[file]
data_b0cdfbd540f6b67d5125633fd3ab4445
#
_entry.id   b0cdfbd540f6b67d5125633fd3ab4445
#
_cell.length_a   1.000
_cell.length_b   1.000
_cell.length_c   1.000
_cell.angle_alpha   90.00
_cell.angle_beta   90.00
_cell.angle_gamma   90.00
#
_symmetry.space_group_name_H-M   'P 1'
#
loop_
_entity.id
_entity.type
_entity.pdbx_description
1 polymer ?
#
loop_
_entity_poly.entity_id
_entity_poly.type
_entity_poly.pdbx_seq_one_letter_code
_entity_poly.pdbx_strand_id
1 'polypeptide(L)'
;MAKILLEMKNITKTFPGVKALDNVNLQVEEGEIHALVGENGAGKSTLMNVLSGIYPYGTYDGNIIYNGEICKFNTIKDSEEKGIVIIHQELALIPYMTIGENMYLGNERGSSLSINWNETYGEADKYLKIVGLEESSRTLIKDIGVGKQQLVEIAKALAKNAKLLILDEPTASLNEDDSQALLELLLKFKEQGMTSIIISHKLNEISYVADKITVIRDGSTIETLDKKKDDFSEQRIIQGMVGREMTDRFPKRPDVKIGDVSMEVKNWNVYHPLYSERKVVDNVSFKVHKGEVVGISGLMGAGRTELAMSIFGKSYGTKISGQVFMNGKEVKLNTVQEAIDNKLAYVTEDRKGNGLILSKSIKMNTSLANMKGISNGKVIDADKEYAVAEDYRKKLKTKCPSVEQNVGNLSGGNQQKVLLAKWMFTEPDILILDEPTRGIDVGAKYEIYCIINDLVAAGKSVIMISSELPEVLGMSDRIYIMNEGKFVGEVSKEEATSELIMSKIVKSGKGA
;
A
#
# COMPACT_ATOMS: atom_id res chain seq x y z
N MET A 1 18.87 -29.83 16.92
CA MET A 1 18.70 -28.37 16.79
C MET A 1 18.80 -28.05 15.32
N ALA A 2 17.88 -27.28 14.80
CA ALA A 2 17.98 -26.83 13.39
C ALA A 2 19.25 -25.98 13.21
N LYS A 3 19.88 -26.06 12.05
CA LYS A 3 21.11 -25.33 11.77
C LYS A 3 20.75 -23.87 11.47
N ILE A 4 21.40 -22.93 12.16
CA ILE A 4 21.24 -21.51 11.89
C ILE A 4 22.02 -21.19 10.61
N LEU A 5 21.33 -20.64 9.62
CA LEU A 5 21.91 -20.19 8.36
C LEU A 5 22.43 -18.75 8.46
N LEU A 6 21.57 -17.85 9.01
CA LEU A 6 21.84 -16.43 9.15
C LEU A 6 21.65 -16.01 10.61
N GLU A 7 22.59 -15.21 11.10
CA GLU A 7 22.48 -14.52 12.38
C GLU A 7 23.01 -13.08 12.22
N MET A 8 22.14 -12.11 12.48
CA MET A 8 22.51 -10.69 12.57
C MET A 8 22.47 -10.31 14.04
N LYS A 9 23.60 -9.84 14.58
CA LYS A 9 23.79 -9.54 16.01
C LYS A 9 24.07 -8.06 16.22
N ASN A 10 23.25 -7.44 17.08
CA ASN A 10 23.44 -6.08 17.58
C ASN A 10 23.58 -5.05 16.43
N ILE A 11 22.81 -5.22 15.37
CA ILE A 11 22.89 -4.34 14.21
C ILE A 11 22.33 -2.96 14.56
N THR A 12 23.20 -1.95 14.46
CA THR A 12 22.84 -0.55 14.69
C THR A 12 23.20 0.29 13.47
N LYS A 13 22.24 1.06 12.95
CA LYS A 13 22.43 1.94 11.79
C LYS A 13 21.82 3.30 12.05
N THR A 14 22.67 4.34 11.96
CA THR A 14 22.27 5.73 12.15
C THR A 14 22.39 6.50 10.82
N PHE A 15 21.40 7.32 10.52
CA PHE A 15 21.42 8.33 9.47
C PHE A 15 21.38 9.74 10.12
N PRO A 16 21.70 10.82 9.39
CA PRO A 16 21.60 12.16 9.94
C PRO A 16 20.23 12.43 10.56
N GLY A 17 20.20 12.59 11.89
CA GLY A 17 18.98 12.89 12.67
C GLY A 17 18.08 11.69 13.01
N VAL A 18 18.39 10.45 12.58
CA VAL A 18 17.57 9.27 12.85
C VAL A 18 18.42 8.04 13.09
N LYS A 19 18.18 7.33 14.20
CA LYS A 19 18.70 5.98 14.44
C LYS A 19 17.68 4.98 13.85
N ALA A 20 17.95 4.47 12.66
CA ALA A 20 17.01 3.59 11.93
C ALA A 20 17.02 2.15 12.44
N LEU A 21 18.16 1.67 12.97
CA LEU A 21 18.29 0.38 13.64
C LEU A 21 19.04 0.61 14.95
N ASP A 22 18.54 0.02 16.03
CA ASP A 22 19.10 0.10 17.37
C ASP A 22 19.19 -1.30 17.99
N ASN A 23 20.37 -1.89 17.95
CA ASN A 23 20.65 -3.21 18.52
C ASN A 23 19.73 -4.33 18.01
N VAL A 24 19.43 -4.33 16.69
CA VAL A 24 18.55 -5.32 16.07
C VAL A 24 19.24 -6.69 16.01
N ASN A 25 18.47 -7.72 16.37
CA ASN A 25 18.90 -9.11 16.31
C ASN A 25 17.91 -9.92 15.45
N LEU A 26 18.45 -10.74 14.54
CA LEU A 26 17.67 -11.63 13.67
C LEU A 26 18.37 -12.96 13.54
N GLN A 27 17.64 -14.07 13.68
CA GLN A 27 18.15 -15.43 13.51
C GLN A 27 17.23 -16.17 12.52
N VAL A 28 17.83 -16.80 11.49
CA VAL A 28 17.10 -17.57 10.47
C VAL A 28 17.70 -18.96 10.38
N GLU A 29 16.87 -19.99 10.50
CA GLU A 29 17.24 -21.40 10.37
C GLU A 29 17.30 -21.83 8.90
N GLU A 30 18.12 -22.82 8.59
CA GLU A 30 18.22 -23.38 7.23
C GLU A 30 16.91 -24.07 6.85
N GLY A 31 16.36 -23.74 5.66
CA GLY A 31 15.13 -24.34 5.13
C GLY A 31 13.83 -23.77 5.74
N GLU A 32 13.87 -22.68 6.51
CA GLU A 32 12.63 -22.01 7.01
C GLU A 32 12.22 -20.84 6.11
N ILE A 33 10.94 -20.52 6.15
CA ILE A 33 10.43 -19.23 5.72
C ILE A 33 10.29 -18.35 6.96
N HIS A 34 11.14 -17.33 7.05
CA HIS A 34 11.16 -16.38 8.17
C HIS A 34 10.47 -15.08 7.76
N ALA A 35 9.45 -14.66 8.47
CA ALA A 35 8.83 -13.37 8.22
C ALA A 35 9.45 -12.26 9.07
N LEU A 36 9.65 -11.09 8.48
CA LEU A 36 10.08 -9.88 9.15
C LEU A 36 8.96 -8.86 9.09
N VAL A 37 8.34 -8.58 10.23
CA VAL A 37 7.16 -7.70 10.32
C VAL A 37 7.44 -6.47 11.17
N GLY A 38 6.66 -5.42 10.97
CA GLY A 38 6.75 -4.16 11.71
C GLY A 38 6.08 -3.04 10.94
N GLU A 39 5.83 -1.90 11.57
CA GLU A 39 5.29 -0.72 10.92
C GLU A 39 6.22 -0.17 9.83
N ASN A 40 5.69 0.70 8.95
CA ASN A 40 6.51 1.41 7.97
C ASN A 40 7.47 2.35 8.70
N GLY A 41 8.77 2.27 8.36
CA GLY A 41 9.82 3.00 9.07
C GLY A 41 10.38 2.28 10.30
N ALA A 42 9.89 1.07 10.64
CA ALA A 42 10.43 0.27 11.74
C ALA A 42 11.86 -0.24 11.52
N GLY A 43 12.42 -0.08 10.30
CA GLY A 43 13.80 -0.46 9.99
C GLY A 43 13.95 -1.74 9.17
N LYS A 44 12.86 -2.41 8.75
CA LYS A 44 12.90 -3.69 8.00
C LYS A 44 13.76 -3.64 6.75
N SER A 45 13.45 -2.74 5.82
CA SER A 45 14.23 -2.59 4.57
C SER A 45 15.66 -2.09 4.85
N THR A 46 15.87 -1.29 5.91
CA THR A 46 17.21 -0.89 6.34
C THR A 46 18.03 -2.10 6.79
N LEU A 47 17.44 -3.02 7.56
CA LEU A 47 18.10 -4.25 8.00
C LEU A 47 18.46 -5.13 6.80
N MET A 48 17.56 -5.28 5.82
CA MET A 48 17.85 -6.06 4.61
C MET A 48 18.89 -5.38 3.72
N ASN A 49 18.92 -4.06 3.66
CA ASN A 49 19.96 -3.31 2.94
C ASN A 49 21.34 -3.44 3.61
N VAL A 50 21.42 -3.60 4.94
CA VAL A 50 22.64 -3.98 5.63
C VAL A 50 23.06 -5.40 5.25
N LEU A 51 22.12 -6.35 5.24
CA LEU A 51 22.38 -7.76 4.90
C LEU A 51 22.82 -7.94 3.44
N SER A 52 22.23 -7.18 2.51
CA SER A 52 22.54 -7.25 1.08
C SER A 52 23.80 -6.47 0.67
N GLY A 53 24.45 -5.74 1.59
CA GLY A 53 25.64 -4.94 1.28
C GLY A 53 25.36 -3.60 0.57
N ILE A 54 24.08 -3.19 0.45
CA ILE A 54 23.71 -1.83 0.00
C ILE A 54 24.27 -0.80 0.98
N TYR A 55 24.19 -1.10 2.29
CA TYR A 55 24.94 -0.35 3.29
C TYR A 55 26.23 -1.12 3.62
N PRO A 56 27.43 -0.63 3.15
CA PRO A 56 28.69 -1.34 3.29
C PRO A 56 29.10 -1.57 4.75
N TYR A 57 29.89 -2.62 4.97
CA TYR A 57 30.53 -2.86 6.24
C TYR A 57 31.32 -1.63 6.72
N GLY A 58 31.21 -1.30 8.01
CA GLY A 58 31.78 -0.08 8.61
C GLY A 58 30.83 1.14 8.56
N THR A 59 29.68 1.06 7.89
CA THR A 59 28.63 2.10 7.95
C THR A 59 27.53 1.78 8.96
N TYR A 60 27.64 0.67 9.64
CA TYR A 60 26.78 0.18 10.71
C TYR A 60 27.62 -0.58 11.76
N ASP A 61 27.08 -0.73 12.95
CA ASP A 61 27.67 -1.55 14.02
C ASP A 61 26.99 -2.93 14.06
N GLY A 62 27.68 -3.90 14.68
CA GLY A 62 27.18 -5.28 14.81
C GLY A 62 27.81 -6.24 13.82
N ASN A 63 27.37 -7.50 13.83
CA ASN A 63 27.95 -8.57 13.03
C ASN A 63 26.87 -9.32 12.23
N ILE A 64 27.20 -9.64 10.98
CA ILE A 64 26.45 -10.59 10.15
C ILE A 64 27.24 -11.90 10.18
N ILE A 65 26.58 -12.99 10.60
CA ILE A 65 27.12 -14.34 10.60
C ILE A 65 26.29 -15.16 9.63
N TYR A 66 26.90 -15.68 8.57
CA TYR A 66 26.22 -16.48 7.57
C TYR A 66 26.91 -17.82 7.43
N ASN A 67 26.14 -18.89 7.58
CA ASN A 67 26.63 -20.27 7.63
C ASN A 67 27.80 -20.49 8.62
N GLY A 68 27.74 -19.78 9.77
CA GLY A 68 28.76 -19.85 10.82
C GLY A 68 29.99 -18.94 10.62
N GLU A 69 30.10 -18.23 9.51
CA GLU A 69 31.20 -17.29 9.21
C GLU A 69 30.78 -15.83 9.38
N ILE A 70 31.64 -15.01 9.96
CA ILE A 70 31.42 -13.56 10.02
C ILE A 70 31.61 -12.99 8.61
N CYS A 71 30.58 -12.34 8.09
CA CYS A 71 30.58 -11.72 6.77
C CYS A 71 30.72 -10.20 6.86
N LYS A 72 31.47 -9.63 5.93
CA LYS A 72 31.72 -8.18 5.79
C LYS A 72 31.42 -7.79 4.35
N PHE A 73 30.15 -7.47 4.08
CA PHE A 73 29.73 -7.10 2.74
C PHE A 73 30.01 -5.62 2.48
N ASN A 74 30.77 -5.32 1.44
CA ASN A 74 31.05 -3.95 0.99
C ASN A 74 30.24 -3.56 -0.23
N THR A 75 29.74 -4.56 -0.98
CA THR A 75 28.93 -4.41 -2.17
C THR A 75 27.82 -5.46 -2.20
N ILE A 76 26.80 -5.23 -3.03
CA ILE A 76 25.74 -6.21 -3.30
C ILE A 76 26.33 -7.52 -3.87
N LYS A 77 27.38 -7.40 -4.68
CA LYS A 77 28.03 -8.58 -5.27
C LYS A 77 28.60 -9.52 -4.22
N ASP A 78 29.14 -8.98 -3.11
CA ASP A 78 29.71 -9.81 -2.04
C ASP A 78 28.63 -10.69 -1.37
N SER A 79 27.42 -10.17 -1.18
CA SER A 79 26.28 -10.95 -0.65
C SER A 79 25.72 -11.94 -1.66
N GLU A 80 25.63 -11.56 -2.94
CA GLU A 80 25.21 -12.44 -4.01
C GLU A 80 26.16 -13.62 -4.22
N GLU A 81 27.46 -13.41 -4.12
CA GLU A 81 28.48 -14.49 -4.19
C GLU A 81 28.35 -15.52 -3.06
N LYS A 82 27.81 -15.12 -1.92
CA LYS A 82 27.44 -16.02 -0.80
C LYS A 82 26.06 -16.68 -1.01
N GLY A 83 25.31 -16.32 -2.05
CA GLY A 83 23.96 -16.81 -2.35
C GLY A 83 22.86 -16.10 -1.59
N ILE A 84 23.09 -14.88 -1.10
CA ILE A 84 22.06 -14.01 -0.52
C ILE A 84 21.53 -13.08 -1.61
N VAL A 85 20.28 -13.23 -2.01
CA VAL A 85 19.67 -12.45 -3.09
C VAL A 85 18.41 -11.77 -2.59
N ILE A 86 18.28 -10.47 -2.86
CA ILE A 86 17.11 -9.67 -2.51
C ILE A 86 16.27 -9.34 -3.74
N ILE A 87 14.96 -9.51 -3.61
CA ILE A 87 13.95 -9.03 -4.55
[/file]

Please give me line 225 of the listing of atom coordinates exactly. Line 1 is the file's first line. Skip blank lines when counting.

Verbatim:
C ILE A 65 26.29 -15.16 9.63